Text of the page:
Although in-flight Internet access has existed for a handful of years now, it's still pretty rare to board a flight and find out that it's offered. In the dozen or so times I've flown in recent years, none of my flights had it, much to my chagrin. Although, I have to admit that after learning of a recent experience by a Singapore Airlines customer, I'm starting to think that I might be better off without it.
Once in the air, Jeremy Gutsche plunked down $28.99 to experience the wonders of in-flight Internet. I doubt it needs to be said, but $29 for a service like this is really high - it's almost as if the charge is $1 for every 1,000 or so feet in the air. Nonetheless, the asinine charges didn't stop there. After deboarding, Jeremy was handed a bill for $1,200. We've all heard this story before - overage is one heck of a drug.
As it happens, that $29 fee includes just 30 MB of bandwidth. I consider the $10 or so I pay each month for 500 MB of data to be ridiculous, but Singapore Airlines takes things to a brand-new level. Whether Jeremy knew of this limit, we're not sure. You are supposed to read the terms before using a service, after all. I wouldn't have blamed him if he thought that $29 would include a lot more than 30 MB, though. Most modern uncached websites would use about 1 MB - a modest amount, but a massive chunk of this 30 MB.
Clearly, if you're given 30 MB, all you're supposed to do is stick to email, and attach nothing. Jeremy did attach something; he notes it took an hour to upload a document, and quips that it probably cost him about $100 to do so. This kind of reminds me of the story I covered a few months ago, where Marriott was fined for forcing people to use its Internet. Given my experiences with hotel Internet, I am confident in saying that despite paying a lot, the service you get is horrible. Apparently in-flight Internet access is no different, or perhaps even worse.
@jeremygutsche Thank you for the feedback. Our colleagues are looking into this with our service provider, and they'll get back to you soon. — Singapore Airlines (@SingaporeAir) November 14, 2014
@jeremygutsche Thank you for the feedback. Our colleagues are looking into this with our service provider, and they'll get back to you soon.
As you can see, Singapore Airlines acknowledges the charge, and are "looking into" it. Judging by all of the comments I'm seeing around, it seems very few feel bad for Jeremy - after all, he did it to himself. He either didn't read the terms, or didn't care. I can't disagree with this general concensus, but I don't think excuses should be made for service providers that charge truly asinine fees for such simple services. A charge of $29 for 30 MB makes any mobile package seem like an absolute steal. Oy.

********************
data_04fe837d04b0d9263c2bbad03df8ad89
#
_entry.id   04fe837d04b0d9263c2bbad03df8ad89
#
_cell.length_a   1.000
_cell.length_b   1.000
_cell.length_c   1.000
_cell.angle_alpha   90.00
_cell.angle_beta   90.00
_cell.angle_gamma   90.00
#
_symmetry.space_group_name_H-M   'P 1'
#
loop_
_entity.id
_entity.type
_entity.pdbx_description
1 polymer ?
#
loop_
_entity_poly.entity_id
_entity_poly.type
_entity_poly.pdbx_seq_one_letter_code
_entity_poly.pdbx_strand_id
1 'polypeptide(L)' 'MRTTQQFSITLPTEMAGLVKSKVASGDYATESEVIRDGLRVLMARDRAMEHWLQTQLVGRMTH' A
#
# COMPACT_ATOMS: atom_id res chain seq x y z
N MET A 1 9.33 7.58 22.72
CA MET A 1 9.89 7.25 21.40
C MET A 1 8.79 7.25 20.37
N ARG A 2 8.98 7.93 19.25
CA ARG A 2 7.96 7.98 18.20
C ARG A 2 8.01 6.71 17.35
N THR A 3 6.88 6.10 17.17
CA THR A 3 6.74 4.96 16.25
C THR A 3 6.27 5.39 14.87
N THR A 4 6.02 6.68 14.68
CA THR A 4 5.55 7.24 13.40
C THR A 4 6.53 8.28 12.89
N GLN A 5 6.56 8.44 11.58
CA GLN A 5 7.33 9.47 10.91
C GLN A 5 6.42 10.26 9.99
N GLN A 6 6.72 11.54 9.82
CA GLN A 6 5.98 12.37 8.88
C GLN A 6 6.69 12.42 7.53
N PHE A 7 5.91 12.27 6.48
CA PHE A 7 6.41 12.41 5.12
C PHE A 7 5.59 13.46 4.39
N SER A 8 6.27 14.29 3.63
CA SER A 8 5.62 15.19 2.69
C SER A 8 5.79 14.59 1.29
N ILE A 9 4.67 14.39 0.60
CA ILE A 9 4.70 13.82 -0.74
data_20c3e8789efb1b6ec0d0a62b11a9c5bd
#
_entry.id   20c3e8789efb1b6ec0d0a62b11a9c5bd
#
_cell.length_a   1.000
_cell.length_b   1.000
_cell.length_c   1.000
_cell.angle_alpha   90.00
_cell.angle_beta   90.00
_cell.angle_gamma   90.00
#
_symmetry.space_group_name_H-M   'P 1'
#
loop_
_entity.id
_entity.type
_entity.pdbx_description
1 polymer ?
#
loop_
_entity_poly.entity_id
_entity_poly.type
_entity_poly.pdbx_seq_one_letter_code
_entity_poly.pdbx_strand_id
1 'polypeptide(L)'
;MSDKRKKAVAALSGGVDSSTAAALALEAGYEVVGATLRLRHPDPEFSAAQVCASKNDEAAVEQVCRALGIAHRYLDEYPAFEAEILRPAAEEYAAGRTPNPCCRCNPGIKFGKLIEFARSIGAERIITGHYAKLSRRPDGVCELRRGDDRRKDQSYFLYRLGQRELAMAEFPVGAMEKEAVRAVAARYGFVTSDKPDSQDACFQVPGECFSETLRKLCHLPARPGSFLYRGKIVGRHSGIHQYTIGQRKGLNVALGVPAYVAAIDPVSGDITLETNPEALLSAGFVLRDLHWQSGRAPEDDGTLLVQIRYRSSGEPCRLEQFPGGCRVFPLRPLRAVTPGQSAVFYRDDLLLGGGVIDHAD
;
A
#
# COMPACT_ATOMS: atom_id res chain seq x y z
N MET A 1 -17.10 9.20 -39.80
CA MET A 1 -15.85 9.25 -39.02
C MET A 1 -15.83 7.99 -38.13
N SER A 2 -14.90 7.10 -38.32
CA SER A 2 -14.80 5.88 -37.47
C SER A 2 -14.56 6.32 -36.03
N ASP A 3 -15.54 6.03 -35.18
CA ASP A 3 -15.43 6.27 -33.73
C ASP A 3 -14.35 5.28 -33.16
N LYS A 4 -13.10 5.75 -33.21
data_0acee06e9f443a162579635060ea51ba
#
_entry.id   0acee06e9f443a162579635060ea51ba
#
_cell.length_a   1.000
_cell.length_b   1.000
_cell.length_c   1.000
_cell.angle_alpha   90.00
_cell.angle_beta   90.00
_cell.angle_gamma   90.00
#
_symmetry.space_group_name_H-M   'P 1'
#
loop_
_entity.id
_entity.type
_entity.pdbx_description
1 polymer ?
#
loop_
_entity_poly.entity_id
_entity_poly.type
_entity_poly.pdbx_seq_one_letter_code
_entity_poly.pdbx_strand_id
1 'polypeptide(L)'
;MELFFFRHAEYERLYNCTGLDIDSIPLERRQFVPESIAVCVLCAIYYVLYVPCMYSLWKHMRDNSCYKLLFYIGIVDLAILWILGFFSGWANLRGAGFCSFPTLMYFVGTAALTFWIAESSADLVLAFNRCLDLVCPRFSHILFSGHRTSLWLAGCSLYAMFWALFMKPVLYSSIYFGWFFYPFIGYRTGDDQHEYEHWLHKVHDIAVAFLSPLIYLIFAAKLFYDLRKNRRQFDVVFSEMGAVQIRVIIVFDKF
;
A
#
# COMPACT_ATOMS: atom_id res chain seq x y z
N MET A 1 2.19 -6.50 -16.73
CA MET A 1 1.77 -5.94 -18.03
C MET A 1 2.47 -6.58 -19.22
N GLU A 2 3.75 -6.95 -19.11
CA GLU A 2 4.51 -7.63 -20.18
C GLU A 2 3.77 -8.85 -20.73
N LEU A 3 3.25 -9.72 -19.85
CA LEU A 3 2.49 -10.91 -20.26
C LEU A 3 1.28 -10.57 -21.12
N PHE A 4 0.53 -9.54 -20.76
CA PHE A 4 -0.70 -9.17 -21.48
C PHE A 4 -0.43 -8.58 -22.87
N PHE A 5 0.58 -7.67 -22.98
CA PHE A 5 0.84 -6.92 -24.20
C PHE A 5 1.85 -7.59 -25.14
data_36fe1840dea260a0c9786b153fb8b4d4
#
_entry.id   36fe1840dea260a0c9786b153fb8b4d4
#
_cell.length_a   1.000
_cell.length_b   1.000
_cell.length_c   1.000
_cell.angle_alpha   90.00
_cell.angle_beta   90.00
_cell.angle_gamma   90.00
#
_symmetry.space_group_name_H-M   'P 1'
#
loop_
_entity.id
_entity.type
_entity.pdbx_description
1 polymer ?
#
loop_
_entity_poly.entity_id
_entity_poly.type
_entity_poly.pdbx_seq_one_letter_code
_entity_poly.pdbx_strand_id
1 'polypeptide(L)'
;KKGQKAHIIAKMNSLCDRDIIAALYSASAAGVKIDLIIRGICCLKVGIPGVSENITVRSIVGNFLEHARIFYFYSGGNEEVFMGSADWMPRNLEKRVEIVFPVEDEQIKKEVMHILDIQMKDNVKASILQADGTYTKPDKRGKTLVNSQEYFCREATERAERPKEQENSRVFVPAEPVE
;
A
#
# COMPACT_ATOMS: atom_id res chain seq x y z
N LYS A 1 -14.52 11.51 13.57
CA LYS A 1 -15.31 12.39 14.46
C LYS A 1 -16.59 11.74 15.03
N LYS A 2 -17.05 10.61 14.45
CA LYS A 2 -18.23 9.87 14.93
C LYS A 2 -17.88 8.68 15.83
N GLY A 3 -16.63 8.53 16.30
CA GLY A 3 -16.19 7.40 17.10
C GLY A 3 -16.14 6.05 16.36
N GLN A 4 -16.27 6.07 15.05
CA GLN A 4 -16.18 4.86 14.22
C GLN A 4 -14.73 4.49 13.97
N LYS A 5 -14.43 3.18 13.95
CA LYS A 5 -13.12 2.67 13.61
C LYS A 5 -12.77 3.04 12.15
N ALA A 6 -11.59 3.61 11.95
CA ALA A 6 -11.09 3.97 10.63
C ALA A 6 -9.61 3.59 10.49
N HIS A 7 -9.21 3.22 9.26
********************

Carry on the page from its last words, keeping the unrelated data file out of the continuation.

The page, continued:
Wanna join the discussion?! Login to your HotHardware Forums forum account, or Register a new forum account.
I'm perfectly willing to say this is bullshit, and that the people dogpiling him are engaging in a lot of trolling that would quickly turn to whining if the same thing happened to them.
Society runs on norms and expected pricing. Selling someone 30MB of in-flight data for $30 is a terrible deal. Utterly terrible. In fact, as you say, it's so terrible as to be useless. Furthermore, using that single transaction as a justified reason to continue slamming his account in such fashion is utterly unacceptable.
It is unreasonable to conclude that when a person forks over $30 for a one-time transaction they are agreeing to pay a $1200 fee (silently assessed and without additional warning). This is the kind of predatory arrangement that's *designed* to screw people over.
"It is unreasonable to conclude that when a person forks over $30 for a one-time transaction they are agreeing to pay a $1200 fee (silently assessed and without additional warning)."
I couldn't agree more. A friend of mine experienced this exact same kind of thing a couple of years ago, when a group of us went down to Boston (from Canada) for some sports action. He worked for a mobile carrier, so he had a business phone, but he ended up using it so much (while we were roaming), that the bill ended up being $3,000. He didn't even use it that much... just for some GPS and quick Google searching. They never warned him about this gouging or anything, and the only reason he got away with it, whereas a normal person wouldn't, is because he worked for a carrier that worked out a deal.
I'd be interested in seeing a follow-up, to see if this guy will actually have to pay that bill. Judging by his wording, he almost seems settled on the fact that he's going to pay it.
I don't think the $30 is any more outrageous than paying hundreds more for first class. When it's on company dime people rarely care. Trying to justify $1200 in overages is just silly though. I can't imagine he'll ever have to pay it.
I was shocked at the $30 fee, BUT $1,200??? Get outta here! I'd probably have a panic attack when I saw it! My wife would murder me. Outrageous! Granted he should've read the fine print, but this company is gouging people unfairly.
That even makes comcast look like a saint lol.
And ~that's~ hard to do in any stretch of the imagination.